Q: I've climbed the corporate ladder to frontline management after 10 years in a large global company. I'm really looking to change jobs...
Q: I’ve climbed the corporate ladder to frontline management after 10 years in a large global company.
I’m really looking to change jobs but keep hearing people tell me I’m overqualified and couldn’t make enough money. Any advice?
A: First, consider carefully the information you provide potential employers.
It’s possible that in your enthusiasm to leave your old job, you’re overwhelming interviewers with your achievements, competency and current compensation package.
I know the business world encourages us to dazzle others with facts.
However, sometimes this approach can backfire by intimidating the people you want to work with.
Try putting yourself in a potential employer’s shoes.
What are the key skills the hiring firm needs from you? If they need you only to jump high, then skip the part about how you’ve put yourself in orbit around the Earth several times.
Tone down your sales pitch, and you’ll stir up more interest.
As far as salary goes, it really is nobody’s business how much money you do or don’t make.
And, despite what a potential employer might tell you, they do not have the right to this information. It isn’t cheating to simply give a low estimate of your salary and not share information about perks or bonuses.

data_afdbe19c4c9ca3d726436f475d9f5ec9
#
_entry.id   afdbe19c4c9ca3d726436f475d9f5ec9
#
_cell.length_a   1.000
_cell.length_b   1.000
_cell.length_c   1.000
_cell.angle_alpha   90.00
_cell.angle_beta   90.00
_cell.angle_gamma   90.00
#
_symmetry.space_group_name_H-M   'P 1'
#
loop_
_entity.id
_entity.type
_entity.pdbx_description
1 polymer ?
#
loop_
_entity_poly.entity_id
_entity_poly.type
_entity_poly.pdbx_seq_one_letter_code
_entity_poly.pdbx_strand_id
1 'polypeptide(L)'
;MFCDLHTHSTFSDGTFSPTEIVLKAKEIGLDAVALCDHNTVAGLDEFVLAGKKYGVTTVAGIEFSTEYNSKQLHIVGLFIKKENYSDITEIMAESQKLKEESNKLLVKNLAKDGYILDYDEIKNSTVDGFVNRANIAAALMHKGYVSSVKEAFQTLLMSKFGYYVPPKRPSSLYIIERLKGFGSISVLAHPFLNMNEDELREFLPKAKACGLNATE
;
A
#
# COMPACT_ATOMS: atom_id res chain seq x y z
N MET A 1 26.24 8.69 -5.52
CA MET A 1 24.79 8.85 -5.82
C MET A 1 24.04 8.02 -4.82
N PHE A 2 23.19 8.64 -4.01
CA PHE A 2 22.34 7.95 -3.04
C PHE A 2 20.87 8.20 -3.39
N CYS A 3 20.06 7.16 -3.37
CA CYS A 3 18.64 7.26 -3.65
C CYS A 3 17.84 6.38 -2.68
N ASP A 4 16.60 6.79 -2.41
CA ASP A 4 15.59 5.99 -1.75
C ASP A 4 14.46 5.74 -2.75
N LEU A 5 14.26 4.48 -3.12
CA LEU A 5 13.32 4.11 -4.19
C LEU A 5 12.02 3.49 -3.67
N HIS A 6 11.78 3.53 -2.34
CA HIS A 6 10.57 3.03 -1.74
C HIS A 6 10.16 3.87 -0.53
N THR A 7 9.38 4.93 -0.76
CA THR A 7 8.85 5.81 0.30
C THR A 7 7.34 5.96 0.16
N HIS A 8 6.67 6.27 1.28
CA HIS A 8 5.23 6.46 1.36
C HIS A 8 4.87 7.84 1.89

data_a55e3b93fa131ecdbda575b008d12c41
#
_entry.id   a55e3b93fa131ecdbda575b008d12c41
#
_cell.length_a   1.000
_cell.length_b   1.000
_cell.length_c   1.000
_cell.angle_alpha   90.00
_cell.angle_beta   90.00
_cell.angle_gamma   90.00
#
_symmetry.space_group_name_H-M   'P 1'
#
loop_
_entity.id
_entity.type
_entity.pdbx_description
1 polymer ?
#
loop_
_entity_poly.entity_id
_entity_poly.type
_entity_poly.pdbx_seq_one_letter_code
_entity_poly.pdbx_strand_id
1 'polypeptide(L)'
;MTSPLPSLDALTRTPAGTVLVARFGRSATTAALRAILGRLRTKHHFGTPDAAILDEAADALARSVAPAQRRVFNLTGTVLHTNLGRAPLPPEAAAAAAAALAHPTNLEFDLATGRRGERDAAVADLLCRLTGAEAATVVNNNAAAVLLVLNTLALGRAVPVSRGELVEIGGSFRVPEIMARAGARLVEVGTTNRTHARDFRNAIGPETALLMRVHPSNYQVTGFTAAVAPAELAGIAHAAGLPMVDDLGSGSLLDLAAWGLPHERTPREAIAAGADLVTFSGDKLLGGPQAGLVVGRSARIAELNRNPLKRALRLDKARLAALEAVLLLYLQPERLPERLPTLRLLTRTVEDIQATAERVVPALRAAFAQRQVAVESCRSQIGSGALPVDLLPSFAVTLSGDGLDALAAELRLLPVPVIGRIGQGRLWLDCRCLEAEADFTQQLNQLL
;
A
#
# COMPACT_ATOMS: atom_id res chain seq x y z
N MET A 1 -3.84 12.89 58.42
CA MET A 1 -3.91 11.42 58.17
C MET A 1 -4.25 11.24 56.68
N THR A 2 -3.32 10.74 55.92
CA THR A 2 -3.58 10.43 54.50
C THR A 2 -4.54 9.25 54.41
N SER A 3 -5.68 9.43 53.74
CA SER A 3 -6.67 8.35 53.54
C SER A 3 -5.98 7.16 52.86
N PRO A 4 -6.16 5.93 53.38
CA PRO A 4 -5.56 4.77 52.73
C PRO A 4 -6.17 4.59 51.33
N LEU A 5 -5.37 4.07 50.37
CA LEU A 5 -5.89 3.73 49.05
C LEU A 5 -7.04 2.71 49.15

Sometimes, even when we do want to leave a job badly, we can feel that taking a job less than the one we’ve had is embarrassing or a sign of failure.
We may then tend to communicate that we’re too good for the job being offered. If you really want to change companies, you may lose some professional status but gain some peace of mind.
Decide before your next interview which is more important to you.
If interviewers still believe you’re overqualified, realize their concerns have to do with wondering if you’ll stay or get bored.
Be sure you make it clear that status and money are not your only concerns, and you may turn your next interview into a job.
The last word(s)
Q: I love my boss, and I mean romantically. He doesn’t know, and I don’t plan to tell him. Can I work with him effectively if I just stay quiet?
Daneen Skube, Ph.D., can be reached
at 1420 N.W. Gilman Blvd., No. 2845, Issaquah, WA 98027-7001; by e-mail
Sorry, no personal replies. To read other Daneen Skube columns, go to www.seattletimes.com/daneenskube.